I recently wrote about the history of terrorism in Western Europe. Digging through the Global Terrorism Database shows that terrorism is rare and has been in decline in Western Europe for decades, despite recent well-publicized attacks.
But what about Eastern Europe, the former Communist states? Obviously, there are many reasons why you have to look at Eastern Europe separately — the whole Cold War, Communism, Iron Curtain thing — but the differences are striking. (Note that 2014 is literally off the chart.)
A few facts jump out:
- Terrorism was practically nonexistent in Eastern Europe prior to 1989, according to the records in the GTD.
- Terrorism became much more common during the 1990s and 2000s.
- Deaths from terrorism exploded in 2014, more than doubling the next highest year. In fact, nearly a quarter of all terrorism fatalities in Eastern Europe in the last 44 years happened in 2014.
Why was there so little (non-state) terrorism under Communism? Either it’s very hard to commit terrorism in totalitarian societies, or public reports were suppressed, making it hard for researchers to compile attacks. Probably it’s some of both. But my guess is that terrorism is the price we pay for an open society. The motives for terrorism vary, but it’s surely easier to carry out attacks in a freer society, and democracy might be perceived as more responsive than autocracy.
So what happened in Eastern Europe after the collapse of Communism, and what happened in 2014?
Digging into the data a little more shows that basically all non-state terrorism in Eastern Europe is related to three conflicts:
- The breakup of the former Yugoslavia in the 1990s;
- The separatist insurgency in Chechnya, beginning the mid-1990s and sporadically since;
- Russian-sponsored separatism in eastern Ukraine.
Yugoslavia accounts for nearly 10 percent of terrorism deaths in Eastern Europe, Ukrainian separatism for 22 percent, and Chechnya for 47 percent. Just 2 percent of terrorism deaths in Eastern Europe happened outside Russia/USSR, Ukraine, or Yugoslavia (and their former constituent nations).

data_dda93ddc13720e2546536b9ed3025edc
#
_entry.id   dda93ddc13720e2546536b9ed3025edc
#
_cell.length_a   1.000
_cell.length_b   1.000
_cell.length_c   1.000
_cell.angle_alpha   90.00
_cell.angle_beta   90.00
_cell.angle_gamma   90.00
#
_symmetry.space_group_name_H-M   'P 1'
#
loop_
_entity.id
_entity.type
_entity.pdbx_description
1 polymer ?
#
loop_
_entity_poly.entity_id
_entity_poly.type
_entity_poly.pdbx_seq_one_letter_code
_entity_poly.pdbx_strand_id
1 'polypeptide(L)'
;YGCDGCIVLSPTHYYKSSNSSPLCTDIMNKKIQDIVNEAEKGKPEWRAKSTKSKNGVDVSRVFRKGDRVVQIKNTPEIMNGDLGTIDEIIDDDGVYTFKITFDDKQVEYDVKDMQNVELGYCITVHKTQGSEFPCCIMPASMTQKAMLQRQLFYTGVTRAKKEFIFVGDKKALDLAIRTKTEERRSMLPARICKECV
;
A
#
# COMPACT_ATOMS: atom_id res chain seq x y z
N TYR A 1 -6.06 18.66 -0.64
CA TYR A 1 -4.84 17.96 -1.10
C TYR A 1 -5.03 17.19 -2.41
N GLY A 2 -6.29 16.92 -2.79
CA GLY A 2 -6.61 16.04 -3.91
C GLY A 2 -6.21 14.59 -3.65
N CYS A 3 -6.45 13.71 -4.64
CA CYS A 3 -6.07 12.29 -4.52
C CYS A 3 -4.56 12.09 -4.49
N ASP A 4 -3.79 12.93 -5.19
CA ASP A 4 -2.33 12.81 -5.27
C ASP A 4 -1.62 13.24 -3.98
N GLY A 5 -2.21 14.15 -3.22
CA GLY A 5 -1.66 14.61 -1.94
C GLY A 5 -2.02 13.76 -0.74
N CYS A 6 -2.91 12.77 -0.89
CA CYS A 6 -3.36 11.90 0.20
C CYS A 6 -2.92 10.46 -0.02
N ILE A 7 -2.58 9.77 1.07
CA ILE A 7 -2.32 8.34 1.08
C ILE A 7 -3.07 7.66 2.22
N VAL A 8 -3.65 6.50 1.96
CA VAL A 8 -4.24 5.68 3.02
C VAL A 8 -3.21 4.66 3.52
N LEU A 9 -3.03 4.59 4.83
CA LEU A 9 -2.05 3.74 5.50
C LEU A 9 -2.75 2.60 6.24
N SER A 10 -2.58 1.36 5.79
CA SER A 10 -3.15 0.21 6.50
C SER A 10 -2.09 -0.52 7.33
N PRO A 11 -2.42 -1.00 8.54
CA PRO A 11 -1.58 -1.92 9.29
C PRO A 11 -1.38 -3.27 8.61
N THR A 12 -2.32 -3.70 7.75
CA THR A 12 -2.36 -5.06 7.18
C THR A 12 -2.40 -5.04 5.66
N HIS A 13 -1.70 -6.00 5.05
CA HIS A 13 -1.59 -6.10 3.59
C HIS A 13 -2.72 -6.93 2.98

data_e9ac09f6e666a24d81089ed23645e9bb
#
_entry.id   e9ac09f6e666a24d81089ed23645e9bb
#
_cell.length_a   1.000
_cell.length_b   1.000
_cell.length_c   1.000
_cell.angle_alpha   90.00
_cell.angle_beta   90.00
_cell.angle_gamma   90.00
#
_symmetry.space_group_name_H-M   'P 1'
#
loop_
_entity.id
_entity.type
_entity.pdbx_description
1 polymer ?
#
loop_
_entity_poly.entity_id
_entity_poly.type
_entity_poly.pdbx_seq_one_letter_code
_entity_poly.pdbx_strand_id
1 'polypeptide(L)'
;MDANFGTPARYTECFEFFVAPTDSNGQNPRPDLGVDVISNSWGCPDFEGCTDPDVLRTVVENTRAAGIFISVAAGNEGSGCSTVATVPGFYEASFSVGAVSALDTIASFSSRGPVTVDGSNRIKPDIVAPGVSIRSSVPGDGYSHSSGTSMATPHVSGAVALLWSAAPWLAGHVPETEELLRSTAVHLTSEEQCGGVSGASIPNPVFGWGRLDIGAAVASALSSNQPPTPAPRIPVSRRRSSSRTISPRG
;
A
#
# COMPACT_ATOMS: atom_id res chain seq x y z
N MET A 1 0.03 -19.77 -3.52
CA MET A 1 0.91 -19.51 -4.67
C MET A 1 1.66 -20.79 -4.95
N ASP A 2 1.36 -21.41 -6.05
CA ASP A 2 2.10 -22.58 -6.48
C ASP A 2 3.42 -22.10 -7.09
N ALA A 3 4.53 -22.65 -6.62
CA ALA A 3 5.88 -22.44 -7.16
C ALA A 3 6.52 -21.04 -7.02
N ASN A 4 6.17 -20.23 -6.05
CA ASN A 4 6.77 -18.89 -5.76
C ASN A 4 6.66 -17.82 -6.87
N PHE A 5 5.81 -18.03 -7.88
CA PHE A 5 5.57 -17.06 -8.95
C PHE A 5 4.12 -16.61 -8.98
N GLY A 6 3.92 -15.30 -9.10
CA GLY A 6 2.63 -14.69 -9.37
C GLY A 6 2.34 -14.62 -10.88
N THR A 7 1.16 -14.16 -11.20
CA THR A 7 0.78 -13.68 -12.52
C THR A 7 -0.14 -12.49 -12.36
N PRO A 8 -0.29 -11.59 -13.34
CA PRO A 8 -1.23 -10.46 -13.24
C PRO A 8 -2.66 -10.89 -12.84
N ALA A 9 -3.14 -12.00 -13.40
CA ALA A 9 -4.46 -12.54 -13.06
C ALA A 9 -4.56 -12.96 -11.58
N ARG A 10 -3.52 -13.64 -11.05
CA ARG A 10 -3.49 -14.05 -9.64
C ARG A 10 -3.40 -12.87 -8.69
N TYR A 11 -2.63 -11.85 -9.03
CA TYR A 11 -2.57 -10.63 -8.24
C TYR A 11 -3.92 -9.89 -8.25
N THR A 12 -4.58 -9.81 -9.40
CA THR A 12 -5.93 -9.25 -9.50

A few notes:
- While no fewer than 70 percent of terrorism deaths in Russia are definitively linked to the Chechen conflict by known motives or known perpetrators, it is likely that many other killings carried out by unknown assailants are also the result of Chechen terrorism.
- Although the separatist war in Ukraine is almost entirely a front for Russian military intervention, the new Ukrainian government has declared the conflict to be “counter-terrorism operations.” Thus, even though the separatists are state-sponsored and waging a conventional guerrilla war, with support from Russian troops and artillery, many of the attacks and deaths associated with the conflict are counted as “terrorism.” For instance, in July 2014, separatists mistakenly shot down Malaysia Airlines Flight 17 using a Russian-made missile system, killing all 298 people on board, and this is included in the GTD’s death total for 2014.
This highlights the main trouble of distinguishing terrorism from war, or civil war, or war crimes, in the context of an open military conflict — especially if one side is relying on guerilla tactics or asymmetric warfare. Targeting or accidentally killing civilians is common in inter-state and civil wars, while military and governmental targets are also common for terrorists.
Classification is always arbitrary to some extent, but it’s interesting to note that all three of the main drivers of terrorism in Eastern Europe have been directly related to larger wars, which is substantially different from the sorts of terrorism (even separatist terrorism) that have tended to happen in Western Europe.